Optimizing Nanoplasmonic Biosensor Sensitivity with Orientated Single Domain Antibodies.

Raphael MP, Christodoulides JA, Byers JM, Anderson GP, Liu JL, Turner KB, Goldman ER, Delehanty JB - Plasmonics (2015)

a LSPRi of nine arrays, each array consisting of 400 nanostructures. The image is false colored red to indicate the resonance wavelength of 635 nm. b Scanning electron microscopy of an array of 400 nanostructures. c LSPRi response to 100 nM ricin for C8-zip, C8, and D12f-rhiz surfaces compared to that of a biotinylated surface for 100 nM neutravidin
© Copyright Policy - OpenAccess
Related In: Results  -  Collection

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getmorefigures.php?uid=PMC4644190&req=5

Fig4: a LSPRi of nine arrays, each array consisting of 400 nanostructures. The image is false colored red to indicate the resonance wavelength of 635 nm. b Scanning electron microscopy of an array of 400 nanostructures. c LSPRi response to 100 nM ricin for C8-zip, C8, and D12f-rhiz surfaces compared to that of a biotinylated surface for 100 nM neutravidin
Mentions: For the corresponding nanoplasmonic response studies, a functionalization protocol identical to that used for the SPR study in Fig. 2a was applied to the gold nanostructures of the custom-made LSPR chips. Response data to 100 nM ricin were determined by averaging the mean intensity of nine arrays, each array consisting of 400 nanostructures (Fig. 4a, b). As with the SPR results, the C8-zip surface was the most sensitive of the three ligands, with a saturation response that was 104 % greater than that of C8 and 61 % greater than that of D12f-rhiz (Fig. 4c).Fig. 4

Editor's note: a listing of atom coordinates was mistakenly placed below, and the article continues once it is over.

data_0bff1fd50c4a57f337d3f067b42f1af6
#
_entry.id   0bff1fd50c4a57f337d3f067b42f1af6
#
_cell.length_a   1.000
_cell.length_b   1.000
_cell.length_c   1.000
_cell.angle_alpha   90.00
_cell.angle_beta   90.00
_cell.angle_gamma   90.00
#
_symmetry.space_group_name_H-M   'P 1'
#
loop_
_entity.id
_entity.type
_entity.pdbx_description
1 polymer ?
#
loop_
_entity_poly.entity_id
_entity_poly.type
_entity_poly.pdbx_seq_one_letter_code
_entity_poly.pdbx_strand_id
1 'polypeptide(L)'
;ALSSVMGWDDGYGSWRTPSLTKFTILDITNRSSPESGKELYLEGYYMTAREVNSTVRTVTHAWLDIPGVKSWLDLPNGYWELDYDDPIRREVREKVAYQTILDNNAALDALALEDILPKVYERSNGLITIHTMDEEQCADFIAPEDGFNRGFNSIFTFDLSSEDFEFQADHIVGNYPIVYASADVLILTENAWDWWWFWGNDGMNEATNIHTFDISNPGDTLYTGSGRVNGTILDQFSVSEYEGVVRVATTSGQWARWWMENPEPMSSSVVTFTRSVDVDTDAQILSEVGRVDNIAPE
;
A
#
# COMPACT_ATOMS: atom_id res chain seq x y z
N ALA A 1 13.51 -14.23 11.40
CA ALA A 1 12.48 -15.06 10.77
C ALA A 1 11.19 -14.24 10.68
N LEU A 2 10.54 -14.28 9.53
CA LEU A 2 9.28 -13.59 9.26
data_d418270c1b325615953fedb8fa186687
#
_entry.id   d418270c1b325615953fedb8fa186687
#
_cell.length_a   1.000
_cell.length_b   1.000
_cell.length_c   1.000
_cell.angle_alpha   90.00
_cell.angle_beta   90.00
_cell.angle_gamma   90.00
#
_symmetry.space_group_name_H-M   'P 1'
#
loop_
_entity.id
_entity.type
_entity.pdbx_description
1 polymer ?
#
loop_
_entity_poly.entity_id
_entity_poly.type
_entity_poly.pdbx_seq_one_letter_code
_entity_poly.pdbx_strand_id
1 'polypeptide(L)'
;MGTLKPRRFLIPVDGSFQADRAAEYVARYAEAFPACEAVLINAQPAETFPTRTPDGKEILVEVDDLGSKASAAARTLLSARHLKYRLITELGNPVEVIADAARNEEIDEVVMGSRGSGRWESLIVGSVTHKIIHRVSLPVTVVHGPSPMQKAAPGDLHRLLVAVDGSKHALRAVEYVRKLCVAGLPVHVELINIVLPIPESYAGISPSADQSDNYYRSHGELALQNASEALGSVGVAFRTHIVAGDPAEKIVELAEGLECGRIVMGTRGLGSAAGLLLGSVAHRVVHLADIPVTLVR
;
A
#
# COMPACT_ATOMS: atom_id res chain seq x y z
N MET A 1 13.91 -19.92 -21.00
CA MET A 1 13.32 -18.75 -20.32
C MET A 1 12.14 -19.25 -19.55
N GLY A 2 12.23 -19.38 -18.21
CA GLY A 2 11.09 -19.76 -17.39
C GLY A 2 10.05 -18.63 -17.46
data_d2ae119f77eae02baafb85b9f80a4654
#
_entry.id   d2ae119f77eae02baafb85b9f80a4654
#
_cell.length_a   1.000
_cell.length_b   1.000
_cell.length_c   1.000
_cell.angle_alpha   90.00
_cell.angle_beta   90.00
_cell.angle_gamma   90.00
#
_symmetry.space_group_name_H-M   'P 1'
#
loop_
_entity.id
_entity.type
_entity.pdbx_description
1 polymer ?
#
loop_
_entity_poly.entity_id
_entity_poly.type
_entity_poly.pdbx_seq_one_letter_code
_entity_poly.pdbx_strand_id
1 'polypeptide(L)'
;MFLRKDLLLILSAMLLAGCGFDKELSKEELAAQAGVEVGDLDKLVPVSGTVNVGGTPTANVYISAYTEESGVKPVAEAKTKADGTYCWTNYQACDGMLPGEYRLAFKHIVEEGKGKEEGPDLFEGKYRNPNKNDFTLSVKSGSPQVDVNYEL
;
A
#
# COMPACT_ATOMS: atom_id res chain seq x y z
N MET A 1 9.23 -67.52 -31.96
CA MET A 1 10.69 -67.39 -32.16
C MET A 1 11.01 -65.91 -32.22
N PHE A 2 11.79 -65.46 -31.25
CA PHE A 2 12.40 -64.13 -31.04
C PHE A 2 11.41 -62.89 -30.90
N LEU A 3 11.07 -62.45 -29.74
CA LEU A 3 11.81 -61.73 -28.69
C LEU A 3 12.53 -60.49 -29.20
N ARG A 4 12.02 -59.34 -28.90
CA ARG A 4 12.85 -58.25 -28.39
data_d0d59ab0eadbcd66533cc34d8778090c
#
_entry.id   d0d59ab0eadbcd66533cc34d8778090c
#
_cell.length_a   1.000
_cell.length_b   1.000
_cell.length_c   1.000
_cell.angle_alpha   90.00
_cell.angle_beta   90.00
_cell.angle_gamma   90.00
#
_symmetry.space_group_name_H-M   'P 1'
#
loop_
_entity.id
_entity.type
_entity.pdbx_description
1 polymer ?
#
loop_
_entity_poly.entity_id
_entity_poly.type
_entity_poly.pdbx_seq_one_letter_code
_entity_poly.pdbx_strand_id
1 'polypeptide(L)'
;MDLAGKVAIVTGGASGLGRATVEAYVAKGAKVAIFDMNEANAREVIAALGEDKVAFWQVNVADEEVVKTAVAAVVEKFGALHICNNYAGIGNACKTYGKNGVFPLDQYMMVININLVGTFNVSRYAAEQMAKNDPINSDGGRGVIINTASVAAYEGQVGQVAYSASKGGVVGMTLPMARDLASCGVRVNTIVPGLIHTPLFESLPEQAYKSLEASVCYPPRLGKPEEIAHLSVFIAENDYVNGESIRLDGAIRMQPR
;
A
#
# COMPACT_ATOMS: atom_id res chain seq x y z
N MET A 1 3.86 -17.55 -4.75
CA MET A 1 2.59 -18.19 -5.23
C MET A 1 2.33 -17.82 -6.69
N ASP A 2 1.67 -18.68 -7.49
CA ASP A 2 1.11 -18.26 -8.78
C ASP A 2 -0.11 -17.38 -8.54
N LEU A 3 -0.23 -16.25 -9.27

Bottom Line: We demonstrate that orientated single domain antibodies (sdAb) can optimize nanoplasmonic sensitivity by comparing three anti-ricin sdAb constructs to biotin-neutravidin, a model system for small and highly orientated ligand studies.LSPR imaging of electrostatically orientated sdAb exhibited a ricin sensitivity equivalent to that of the biotinylated LSPR biosensors for neutravidin.These results, combined with the facts that sdAb are highly stable and readily produced in bacteria and yeast, build a compelling case for the increased utilization of sdAbs in nanoplasmonic applications.

View Article: PubMed Central - PubMed

Affiliation: Bioelectronics and Sensing, Code 6363, Naval Research Laboratory, 4555 Overlook Ave SW, Washington, DC 20375 USA.

ABSTRACT

Localized surface plasmon resonance (LSPR) spectroscopy and imaging are emerging biosensor technologies which tout label-free biomolecule detection at the nanoscale and ease of integration with standard microscopy setups. The applicability of these techniques can be limited by the restrictions that surface-conjugated ligands must be both sufficiently small and orientated to meet analyte sensitivity requirements. We demonstrate that orientated single domain antibodies (sdAb) can optimize nanoplasmonic sensitivity by comparing three anti-ricin sdAb constructs to biotin-neutravidin, a model system for small and highly orientated ligand studies. LSPR imaging of electrostatically orientated sdAb exhibited a ricin sensitivity equivalent to that of the biotinylated LSPR biosensors for neutravidin. These results, combined with the facts that sdAb are highly stable and readily produced in bacteria and yeast, build a compelling case for the increased utilization of sdAbs in nanoplasmonic applications.

No MeSH data available.